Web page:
Habits, routines, and comfort can turn into complacency, which can affect our perception of how risky a simple task may be. By thinking we do not need to pay much attention to certain activities because we have performed them many times before, we are potentially ignoring the risk and increasing our chances of being injured or killed.

Fine tuning of an activity can make us work on ‘autopilot’, increasing the probability of making mistakes and missing a change in the environment that could increase risk.

Familiarity with a task can lead to complacency which makes us think we do not need to follow protocols and can take short-cuts, which can increase the risk.

This package contains:

  • A generic overview of Toolbox Talk Discussion and how it can be applied to work driving safety, including a step by step process to assist team leaders/managers and facilitators to lead a Toolbox Talk discussion.

  • Aid for the promotion of discussion

  • Topic background information and fact sheets

  • Discussion prompt sheet

  • Participant attendance record sheet

  • Participant self-assessment sheet

  • Discussion review sheet

  • Habits & Familiarity poster

  • Supporting PowerPoint Slides

  • Habits & Familiarity Video Link (access video here or contact NRSPP to download)

Author Acknowledgement

This Toolbox Talk has been developed in collaboration with Jerome Carslake (NRSPP), Jennifer Rivera-Gonzalez (MUARC), Kyla Fantin (NRSPP Swinburne Intern 2021/22), Ruby Athanas (NRSPP Swinburne Intern 2021/22),  Tim Roberts (FleetStrategy).

Toolbox Talks Branding, marketing and promotional videos were completed by the Swinburne Design Bureau: Dr Shivani Tyagi (Communication Design Lecturer Swinburne and Director of Design Bureau), Kai Djeng (videos and editing), Emelia Cox (videos and editing), Amanda Wang (videos and editing) Lachlan Tobin (marketing and communications), Lauren Gualano (branding and logo design).

Toolbox Talks Steering Group includes: James Zarb (Viva Energy), Craig Beikoff (BINGO Industries), Jim Sarkis (BINGO Industries), Mark Noble (Holcim), Daniel Brain (Toll Group), Adam Ritzinger (Toll Group), Peter Johansson (Zurich), Steve Power (Heavy Vehicle Industry Australia), Mike Mulligan (Qube).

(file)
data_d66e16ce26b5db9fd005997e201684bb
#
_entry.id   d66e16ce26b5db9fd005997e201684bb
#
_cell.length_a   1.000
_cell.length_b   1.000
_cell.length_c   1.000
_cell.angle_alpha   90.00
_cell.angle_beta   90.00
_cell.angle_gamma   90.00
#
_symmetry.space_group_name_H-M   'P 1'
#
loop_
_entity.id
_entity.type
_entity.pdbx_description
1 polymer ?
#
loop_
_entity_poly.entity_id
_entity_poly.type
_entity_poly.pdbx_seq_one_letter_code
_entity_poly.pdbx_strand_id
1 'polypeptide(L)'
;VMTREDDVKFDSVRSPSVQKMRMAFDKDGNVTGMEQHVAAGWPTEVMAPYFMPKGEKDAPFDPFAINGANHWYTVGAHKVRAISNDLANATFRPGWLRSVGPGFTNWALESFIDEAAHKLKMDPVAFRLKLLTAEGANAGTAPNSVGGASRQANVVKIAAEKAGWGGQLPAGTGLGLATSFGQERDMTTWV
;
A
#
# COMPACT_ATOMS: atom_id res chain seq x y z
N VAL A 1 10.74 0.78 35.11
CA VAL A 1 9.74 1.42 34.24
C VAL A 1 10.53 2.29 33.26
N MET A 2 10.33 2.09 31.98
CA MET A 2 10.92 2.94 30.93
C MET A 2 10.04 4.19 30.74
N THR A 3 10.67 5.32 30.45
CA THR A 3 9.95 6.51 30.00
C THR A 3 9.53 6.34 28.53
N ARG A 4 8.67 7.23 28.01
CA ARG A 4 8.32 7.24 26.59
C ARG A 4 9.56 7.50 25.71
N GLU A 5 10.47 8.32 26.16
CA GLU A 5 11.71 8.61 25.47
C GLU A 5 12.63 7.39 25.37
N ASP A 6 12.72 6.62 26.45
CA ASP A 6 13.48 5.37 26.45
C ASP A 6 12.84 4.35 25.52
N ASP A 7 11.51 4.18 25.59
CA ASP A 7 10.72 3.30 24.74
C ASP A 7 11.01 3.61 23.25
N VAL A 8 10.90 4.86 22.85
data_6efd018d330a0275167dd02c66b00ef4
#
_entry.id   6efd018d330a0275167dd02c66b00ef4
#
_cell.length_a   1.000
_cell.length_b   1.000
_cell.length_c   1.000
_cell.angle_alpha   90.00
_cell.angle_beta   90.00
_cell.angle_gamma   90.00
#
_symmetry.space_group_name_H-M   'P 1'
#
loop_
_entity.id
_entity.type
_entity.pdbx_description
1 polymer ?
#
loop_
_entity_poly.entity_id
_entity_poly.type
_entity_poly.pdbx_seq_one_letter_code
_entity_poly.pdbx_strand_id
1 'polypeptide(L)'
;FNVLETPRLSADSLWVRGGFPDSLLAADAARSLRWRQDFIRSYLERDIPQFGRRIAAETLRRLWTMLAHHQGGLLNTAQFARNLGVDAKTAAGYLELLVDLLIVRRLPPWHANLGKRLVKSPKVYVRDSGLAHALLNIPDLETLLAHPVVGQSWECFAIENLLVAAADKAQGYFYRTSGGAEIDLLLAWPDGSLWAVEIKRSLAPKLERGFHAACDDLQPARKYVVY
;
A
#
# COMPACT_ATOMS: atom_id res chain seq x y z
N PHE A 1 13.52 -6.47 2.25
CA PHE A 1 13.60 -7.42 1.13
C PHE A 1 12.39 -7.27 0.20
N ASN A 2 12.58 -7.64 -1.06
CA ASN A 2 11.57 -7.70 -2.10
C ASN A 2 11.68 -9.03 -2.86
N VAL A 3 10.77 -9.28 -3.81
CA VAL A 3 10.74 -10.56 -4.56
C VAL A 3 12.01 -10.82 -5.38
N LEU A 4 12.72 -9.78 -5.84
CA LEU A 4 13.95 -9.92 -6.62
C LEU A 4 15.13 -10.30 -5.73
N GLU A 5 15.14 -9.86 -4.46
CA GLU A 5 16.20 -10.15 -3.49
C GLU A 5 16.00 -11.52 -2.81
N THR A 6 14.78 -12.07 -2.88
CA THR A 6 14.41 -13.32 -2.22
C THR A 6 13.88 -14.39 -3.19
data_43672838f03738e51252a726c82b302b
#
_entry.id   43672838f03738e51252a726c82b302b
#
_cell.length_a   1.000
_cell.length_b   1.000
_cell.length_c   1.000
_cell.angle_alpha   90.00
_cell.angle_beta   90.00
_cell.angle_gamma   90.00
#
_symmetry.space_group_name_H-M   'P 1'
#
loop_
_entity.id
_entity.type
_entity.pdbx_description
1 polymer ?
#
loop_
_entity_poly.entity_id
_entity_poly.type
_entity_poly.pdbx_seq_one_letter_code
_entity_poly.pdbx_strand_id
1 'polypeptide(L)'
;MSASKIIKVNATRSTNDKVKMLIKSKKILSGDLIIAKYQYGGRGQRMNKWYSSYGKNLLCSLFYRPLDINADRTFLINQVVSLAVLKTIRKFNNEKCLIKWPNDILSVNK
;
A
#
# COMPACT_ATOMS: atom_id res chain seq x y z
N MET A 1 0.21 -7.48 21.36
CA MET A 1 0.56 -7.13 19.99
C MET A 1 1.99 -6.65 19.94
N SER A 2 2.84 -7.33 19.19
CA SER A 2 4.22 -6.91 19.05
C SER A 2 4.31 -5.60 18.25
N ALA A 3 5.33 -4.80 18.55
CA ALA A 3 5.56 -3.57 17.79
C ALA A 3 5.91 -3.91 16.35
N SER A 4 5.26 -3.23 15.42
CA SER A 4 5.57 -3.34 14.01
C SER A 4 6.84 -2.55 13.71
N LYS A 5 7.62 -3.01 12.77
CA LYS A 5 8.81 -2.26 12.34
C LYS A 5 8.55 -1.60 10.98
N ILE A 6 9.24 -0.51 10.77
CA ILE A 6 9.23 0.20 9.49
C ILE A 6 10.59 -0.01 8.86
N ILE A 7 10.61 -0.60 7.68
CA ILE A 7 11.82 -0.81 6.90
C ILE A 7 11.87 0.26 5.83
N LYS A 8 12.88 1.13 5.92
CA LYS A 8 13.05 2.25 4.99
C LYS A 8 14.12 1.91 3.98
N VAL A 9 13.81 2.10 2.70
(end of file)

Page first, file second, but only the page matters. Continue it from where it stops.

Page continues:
1. HNI, “Driving Complacency: Why Seasoned Drivers Can Pose A Serious Risk”.
  2. Airswift, “Complacency Leads to Accidents,” [Online]. Available: https://www.airswift.com/about/safety/complacency-leads-to-accidents. [Accessed 2021].
  3. Budget Direct, “Distracted Driving Survey & Statistics 2021,” 2021.
  4. D. Stacom, “Complacency can be driving hazard: Motorists used to bad road conditions might forget danger; Storm after storm,” Hartford Courant, 2014.
  5. Monash University, “Monash study finds truck driving among Australia’s most dangerous jobs,” 2018.
  6.  C. Caponecchia, “It Won’t Happen to Me: An Investigation of Optimism Bias in Occupational Health and Safety,” Journal of Applied Social Psychology, vol. 40, no. 3, pp. 601-617, 2010.
  7. Pro-Sapien, “The Danger of Routine and Complacency in the Workplace”.
  8. P. Bigelow, “LEARNING BY DEADLY EXAMPLE: Aviation disasters offer valuable lessons for auto industry about the dangers of ‘automation complacency’,” Automotive News, vol. 95, no. 6987, p. S024, 2021.
  9. National Road Safety Partnership Program (NRSPP), “Webinar: Uniting Care Queensland’s Road Safety Journey,” 2020.
  11. National Road Safety Partnership Program (NRSPP), “Wet Weather Driving,” 2021.
  12. BROD Injury Law Firm, “Complacent Drivers: How Being Too Comfortable Behind the Wheel Leads to More Accidents,” 2017.